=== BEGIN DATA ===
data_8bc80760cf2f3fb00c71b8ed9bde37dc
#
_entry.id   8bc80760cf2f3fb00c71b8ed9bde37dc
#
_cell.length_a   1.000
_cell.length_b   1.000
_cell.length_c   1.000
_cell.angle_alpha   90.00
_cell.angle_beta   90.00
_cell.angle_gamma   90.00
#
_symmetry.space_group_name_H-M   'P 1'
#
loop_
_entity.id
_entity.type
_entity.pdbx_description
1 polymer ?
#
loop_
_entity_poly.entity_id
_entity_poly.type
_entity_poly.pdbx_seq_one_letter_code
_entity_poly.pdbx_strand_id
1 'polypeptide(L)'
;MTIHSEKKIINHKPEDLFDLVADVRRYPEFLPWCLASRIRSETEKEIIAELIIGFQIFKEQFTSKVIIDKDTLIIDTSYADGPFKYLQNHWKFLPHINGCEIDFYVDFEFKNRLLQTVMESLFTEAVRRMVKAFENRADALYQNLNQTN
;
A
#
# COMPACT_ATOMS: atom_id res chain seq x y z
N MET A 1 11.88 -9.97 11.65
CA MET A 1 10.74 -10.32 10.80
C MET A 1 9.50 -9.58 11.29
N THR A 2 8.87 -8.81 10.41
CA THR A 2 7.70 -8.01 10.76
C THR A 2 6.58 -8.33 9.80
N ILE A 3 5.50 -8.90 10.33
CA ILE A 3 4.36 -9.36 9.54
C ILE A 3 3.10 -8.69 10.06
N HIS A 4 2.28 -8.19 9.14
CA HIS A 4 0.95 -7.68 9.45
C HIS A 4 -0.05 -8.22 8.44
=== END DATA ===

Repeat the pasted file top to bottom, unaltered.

data_8bc80760cf2f3fb00c71b8ed9bde37dc
#
_entry.id   8bc80760cf2f3fb00c71b8ed9bde37dc
#
_cell.length_a   1.000
_cell.length_b   1.000
_cell.length_c   1.000
_cell.angle_alpha   90.00
_cell.angle_beta   90.00
_cell.angle_gamma   90.00
#
_symmetry.space_group_name_H-M   'P 1'
#
loop_
_entity.id
_entity.type
_entity.pdbx_description
1 polymer ?
#
loop_
_entity_poly.entity_id
_entity_poly.type
_entity_poly.pdbx_seq_one_letter_code
_entity_poly.pdbx_strand_id
1 'polypeptide(L)'
;MTIHSEKKIINHKPEDLFDLVADVRRYPEFLPWCLASRIRSETEKEIIAELIIGFQIFKEQFTSKVIIDKDTLIIDTSYADGPFKYLQNHWKFLPHINGCEIDFYVDFEFKNRLLQTVMESLFTEAVRRMVKAFENRADALYQNLNQTN
;
A
#
# COMPACT_ATOMS: atom_id res chain seq x y z
N MET A 1 11.88 -9.97 11.65
CA MET A 1 10.74 -10.32 10.80
C MET A 1 9.50 -9.58 11.29
N THR A 2 8.87 -8.81 10.41
CA THR A 2 7.70 -8.01 10.76
C THR A 2 6.58 -8.33 9.80
N ILE A 3 5.50 -8.90 10.33
CA ILE A 3 4.36 -9.36 9.54
C ILE A 3 3.10 -8.69 10.06
N HIS A 4 2.28 -8.19 9.14
CA HIS A 4 0.95 -7.68 9.45
C HIS A 4 -0.05 -8.22 8.44